Ginkaku-ji (銀閣寺), or Temple of the Silver Pavilion, is officially named Jishō-ji (慈照寺) and built for a Shogun who became a Buddhist monk.
Despite similarities to the Kinkakuji (Temple of the Golden Pavilion), Gingkaku-ji is not covered with silver foil, which disappoints many visitors who visit both as a pair. It was built for Ashikaga Yoshimasa who wanted to use it as a retirement villa and then converted into a Zen temple after his death. However, construction was halted because of a war and the structure was never finished before his death.
The garden and temple complex was extensively restored in 2008 but a decision was made not to use silver foil. The building is set at the foot of a hill complete with the kogetsudai and ginshadan (the silver cylindrical structure and the sand mound).
The aspect of the trees and the ponds and the bridges are just absolutely perfect and stunning. The garden is one of those places where no matter where you eyes turn you get a perfectly composed view.
Shibuya is a major commercial and retail hub, but also famous for 3 things: Shibuya crossing (the world’s busiest pedestrian crossing), Hachiko the loyal dog, and Shibuya 109 (a fashion mecca for young girls).
Kamakura is a small town popular with tourists because of attractions such as the Hasedera temple located on a hill with great views of the town, the Great Buddha bronze statue and other temples and shrines.
We discovered the Sasuke Inari Shrine by accident while walking around in Kamakura. A set of bright red torii gates lead up a hill into a shrine full of statues of foxes and fox dwellings with families.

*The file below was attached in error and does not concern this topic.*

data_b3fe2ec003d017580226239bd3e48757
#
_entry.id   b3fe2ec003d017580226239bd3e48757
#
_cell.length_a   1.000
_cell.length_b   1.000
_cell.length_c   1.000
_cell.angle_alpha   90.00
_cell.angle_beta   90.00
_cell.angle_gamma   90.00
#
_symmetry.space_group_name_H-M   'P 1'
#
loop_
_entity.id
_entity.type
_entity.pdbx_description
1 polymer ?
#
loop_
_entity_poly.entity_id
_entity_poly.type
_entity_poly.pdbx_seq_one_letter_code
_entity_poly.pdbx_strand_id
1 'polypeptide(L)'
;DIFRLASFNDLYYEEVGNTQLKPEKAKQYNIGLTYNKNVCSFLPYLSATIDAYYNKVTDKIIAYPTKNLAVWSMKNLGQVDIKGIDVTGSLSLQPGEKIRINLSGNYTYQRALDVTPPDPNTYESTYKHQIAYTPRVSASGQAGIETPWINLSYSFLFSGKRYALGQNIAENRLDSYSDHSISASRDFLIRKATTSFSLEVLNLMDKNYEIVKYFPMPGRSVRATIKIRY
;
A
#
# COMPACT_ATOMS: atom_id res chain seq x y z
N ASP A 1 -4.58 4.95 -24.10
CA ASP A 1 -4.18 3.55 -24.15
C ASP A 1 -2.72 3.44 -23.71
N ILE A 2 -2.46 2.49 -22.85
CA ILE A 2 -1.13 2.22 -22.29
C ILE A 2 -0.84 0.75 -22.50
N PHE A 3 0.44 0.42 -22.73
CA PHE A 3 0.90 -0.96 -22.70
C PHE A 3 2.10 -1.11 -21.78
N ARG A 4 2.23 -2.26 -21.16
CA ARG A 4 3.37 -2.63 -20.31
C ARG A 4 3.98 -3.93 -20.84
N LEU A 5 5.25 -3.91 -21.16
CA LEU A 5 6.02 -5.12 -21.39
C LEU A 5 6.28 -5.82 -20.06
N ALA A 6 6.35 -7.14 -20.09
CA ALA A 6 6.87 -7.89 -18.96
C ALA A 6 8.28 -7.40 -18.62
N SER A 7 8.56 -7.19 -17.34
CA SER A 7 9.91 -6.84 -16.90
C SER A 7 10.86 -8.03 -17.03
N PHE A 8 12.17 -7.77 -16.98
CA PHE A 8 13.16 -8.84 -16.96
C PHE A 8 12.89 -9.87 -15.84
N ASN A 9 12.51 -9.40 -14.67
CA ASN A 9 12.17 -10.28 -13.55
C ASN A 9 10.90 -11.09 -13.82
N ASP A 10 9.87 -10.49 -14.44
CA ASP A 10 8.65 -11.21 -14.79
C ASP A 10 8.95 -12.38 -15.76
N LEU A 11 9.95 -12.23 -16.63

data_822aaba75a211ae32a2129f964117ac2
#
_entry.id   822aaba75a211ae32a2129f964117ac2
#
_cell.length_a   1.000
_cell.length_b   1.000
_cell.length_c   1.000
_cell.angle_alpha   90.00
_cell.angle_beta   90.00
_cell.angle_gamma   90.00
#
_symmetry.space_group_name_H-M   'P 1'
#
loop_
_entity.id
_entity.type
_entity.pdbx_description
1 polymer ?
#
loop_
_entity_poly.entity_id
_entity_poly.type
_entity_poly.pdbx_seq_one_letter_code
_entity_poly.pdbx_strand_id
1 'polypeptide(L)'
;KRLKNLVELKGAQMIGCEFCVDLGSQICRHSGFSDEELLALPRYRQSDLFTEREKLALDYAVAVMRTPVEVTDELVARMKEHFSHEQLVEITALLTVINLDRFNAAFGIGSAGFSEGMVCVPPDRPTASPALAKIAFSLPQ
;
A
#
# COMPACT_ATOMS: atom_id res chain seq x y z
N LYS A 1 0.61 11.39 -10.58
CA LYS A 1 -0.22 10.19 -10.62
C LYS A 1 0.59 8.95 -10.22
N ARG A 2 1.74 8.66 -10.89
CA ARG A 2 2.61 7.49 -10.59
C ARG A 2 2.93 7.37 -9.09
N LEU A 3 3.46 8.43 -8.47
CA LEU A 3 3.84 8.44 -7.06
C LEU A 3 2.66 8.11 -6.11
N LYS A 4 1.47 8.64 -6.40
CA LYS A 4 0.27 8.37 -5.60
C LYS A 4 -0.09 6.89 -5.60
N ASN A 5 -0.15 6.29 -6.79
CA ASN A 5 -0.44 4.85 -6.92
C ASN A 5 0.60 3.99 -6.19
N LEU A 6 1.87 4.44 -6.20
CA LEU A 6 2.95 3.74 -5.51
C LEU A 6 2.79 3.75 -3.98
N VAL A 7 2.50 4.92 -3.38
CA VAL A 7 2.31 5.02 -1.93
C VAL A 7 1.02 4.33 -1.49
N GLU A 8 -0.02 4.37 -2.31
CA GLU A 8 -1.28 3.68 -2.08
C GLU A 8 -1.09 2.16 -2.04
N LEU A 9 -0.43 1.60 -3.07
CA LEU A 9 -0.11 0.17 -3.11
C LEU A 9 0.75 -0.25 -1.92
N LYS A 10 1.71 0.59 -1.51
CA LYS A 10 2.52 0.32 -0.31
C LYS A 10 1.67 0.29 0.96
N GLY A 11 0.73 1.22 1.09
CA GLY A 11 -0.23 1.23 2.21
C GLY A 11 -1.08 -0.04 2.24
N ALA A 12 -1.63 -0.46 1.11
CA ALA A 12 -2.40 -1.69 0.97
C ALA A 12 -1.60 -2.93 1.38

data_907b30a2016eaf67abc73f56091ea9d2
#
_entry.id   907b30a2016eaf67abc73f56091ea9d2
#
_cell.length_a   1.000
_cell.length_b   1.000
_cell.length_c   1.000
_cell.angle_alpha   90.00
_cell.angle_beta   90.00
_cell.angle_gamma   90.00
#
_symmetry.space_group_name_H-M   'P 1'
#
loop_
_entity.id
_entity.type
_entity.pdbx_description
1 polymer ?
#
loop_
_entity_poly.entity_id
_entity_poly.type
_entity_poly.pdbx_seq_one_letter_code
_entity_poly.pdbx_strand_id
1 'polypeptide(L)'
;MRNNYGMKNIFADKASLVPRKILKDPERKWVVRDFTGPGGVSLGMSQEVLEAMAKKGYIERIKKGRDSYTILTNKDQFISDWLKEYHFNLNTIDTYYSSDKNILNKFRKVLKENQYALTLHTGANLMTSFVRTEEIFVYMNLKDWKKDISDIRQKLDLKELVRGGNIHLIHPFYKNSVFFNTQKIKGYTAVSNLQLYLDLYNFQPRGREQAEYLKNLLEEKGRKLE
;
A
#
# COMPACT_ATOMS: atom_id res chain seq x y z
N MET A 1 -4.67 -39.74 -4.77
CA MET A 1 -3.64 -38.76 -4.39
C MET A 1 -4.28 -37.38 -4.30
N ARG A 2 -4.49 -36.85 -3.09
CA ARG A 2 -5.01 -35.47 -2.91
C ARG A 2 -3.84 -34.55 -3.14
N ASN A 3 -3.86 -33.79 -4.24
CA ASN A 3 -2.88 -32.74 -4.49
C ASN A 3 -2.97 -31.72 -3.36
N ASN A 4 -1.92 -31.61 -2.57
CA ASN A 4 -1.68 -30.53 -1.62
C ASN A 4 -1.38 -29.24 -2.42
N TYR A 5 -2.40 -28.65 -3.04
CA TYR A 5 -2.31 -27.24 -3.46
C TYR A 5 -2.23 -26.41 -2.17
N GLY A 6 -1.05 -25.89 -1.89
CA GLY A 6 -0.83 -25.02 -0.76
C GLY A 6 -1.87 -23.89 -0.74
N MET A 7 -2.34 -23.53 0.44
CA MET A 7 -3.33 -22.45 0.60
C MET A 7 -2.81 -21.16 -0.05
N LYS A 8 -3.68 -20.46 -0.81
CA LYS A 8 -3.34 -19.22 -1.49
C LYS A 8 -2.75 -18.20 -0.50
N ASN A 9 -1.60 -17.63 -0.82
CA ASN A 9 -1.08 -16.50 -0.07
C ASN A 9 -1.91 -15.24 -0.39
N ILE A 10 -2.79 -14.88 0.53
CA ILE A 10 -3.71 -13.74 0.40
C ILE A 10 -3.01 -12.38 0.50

Huis Ten Bosch is a gigantic theme park in Sasebo (near Nagasaki) that is intended to be a mini version of Netherlands, including famous buildings such as the Huis Ten Bosch palace, Stadhuis and the Domtoren.
Kurashiki has a preserved canal area that dates back to the Edo Period, when the city served as an important rice distribution center. In fact, “Kurashiki” roughly translates to “town of storehouses” in reference to the rice storehouses.
Chris Tham is a co-founder of Visual Voyager Pty Ltd, the Principal Voigtländer Ambassador for Mainline Photographics and a Workshop Instructor for Mainline Photo Academy.
She brings over 35 years of experience as a photographer to her role, starting with a Yashica rangefinder belonging to her dad, joining the Photography Club in school, and developing her own photos.
More recently, Chris has been taking photos during her travels, and as a result has experienced some of the most interesting places in the world.
Chris focuses on nature, street, and urban architecture subjects in her photography.